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Reality check: Clark's ballot blip, Haakstad's return and Liberal divisions revealed

Only in Premier Christy Clark's world can a sunny, summer-like Wednesday in May seem more like a rainy Monday in March for the embattled BC Liberal leader.

The breaking news headlines of the 23rd day of the 2013 election race offered a succession of blows to her campaign. It only made matters worse that the previous night was when the Vancouver Canucks, Clark's favourite hockey team, were swept out of the Stanley Cup playoffs by the San Jose Sharks.

Quick Wins Kim's quick comeback

Clark's deputy chief of staff and longtime confidante Kim Haakstad took the fall for the Multicultural Outreach strategy scandal by quitting on March 1. Haakstad was the architect of the conspiracy to plot "Quick Wins" for the Liberals to beat the NDP in gaining votes from ethnic groups. It broke rules on two fronts, by using public resources for party work and communicating on private email accounts to evade the Freedom of Information act.

Alex Tsakumis revealed on his CKPM-FM talkshow that Haakstad was working on Clark's Vancouver-Point Grey campaign -- just two-and-a-half months after the scandal broke. Clark later confirmed to reporters who are following her campaign that Haakstad was indeed volunteering, but used the opportunity to bash NDP leader Adrian Dix for the 1999 backdated memo scandal.

"She... made a mistake, (she's) about 35-years-old, (she) left, didn't take a penny of severance, and admitted she made a mistake and took full responsibility for it," Clark said. "Compare that to what we see from the man who wants to be premier today. A pretty stark contrast."

On the day the election writ was dropped, April 16, Haakstad told me she was not involved with the campaign. I was, coincidentally, seated near her at the Earls restaurant in Yaletown and introduced myself as she departed. She refused an interview, but she said she was paying her bills with her savings and "just living life."

Vote early, not often

The traditional party leader voting for himself or herself photo opportunity took a twist when Clark showed up at a polling station in Burnaby, the municipality where she grew up. Usually it happens on election day. Clark opted to cast her ballot on the first day of advanced polling. She scrawled her own name on the write-in ballot in front of TV cameras. Clark doesn't live in the Vancouver-Point Grey riding that she represents, but instead Vancouver-Fairview.

She realized her error and added the name of Liberal Margaret MacDiarmid, but didn't cross out her own name. It will be up to Elections BC whether to count or cancel that ballot when boxes are opened.

For a politician nicknamed "Premier Photo Op," this was perhaps the most embarrassing photo opportunity of her short career in the province's top elected office.

Copyright violation

The consortium of broadcasters that produced the commercial-free, 90-minute televised leaders' debate on April 29 is crying foul over the latest anti-NDP attack ad. It includes a clip from the debate where Dix admitted to the 1999 backdated memo controversy by explaining he was 35 at the time. Video and audio of the debate was not supposed to be used in any party's campaign advertising, as per the agreement between the parties and the producers. (That is similar to the prohibition of repurposing debates from the legislature for political or campaign advertising.) The Liberals refused to pull the YouTube video and the consortium said it was considering legal action.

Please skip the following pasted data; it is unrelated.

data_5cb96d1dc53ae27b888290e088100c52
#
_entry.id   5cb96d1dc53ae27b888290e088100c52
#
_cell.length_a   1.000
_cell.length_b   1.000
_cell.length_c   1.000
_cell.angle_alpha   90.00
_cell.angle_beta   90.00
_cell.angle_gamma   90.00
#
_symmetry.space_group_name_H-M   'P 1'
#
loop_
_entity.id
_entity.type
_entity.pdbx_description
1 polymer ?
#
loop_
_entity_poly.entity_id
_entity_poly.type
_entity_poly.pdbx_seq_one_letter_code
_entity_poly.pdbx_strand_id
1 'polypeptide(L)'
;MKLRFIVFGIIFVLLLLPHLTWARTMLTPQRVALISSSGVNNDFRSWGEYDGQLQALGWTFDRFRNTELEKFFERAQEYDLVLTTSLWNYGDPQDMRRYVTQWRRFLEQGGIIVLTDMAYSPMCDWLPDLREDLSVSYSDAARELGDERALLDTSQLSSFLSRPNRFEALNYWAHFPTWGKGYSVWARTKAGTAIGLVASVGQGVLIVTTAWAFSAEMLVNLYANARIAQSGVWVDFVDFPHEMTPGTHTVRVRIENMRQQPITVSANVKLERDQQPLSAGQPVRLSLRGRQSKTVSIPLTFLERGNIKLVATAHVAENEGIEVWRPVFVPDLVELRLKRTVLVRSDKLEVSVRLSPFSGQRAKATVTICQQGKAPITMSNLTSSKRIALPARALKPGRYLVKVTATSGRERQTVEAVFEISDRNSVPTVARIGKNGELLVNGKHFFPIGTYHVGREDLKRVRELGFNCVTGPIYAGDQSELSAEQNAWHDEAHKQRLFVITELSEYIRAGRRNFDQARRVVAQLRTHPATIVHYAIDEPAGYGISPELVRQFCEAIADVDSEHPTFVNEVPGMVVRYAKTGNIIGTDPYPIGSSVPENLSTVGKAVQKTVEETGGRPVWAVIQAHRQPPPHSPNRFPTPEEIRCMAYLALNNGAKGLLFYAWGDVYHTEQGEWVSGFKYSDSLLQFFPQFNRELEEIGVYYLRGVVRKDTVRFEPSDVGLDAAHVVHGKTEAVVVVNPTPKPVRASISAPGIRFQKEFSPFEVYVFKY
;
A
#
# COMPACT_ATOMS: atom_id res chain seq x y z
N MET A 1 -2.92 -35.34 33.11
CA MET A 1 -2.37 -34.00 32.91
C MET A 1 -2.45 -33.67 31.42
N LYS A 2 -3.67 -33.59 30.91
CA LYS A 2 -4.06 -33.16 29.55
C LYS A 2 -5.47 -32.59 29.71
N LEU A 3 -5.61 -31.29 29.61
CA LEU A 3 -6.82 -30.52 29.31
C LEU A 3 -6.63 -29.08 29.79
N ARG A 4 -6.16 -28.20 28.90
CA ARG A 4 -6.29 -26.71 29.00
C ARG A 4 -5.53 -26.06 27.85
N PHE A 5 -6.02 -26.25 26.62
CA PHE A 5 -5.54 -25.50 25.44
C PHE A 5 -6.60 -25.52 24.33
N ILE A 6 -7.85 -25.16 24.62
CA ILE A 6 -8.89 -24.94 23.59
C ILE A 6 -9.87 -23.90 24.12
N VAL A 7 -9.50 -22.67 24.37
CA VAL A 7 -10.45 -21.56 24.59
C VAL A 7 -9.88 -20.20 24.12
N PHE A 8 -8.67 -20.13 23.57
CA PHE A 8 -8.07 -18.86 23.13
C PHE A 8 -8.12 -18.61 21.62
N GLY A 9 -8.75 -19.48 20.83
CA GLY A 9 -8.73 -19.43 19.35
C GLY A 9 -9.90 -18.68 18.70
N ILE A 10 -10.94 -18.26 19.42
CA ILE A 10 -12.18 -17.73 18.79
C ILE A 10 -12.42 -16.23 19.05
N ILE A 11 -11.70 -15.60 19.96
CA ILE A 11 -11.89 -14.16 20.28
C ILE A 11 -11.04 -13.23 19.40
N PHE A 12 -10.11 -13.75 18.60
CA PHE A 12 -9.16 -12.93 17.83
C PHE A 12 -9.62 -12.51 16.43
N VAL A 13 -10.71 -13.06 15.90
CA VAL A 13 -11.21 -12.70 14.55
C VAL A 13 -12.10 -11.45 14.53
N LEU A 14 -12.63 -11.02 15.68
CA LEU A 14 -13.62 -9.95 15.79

In the meantime, the Liberals achieved the outcome they sought: media coverage of the video, and a continuation of their 18-month wave of attacks against Dix for famously altering a memo-to-file. The appearance of the ruling party breaking the rules again gives disaffected supporters another reason to vote for an opponent or not vote at all on Tuesday.

801 Club

The day after revealing the documents about the controversial $6 million payment of legal fees for guilty Liberal aides Dave Basi and Bob Virk -- the documents that the Liberal government fought to keep secret -- Global BC's Jas Johal dropped another bombshell.

This time, the revelation that there is a movement afoot within the Liberal ranks to dump Clark as leader and remove the clique surrounding her, including advisor/ex-husband Mark Marissen, campaign manager Mike McDonald and party president Sharon White. Dubbed the 801 Club, it represents one minute after the polls close on May 14 and is intended to be an immediate call to rebuild the party for a 2017 comeback. Johal displayed the blue and white 801 button, but none of the principals in the movement were revealed.

The timing of the story -- about a house divided, on the first day of advanced polling -- was either impeccable or coincidental. The latest blow to Clark's leadership came exactly 801 days after her first full day as Liberal leader, Feb. 27, 2011.

Liberals predictably denied the existence of the 801 Club, but Johal and colleague Keith Baldrey were steadfast. When ex-Finance Minister and retiring Liberal MLA Colin Hansen took to Twitter to doubt the story, Baldrey replied bluntly: "You guys have a lot of internal enemies. A lot."

Bob Mackin is part of The Tyee's 2013 B.C. election reporting team.

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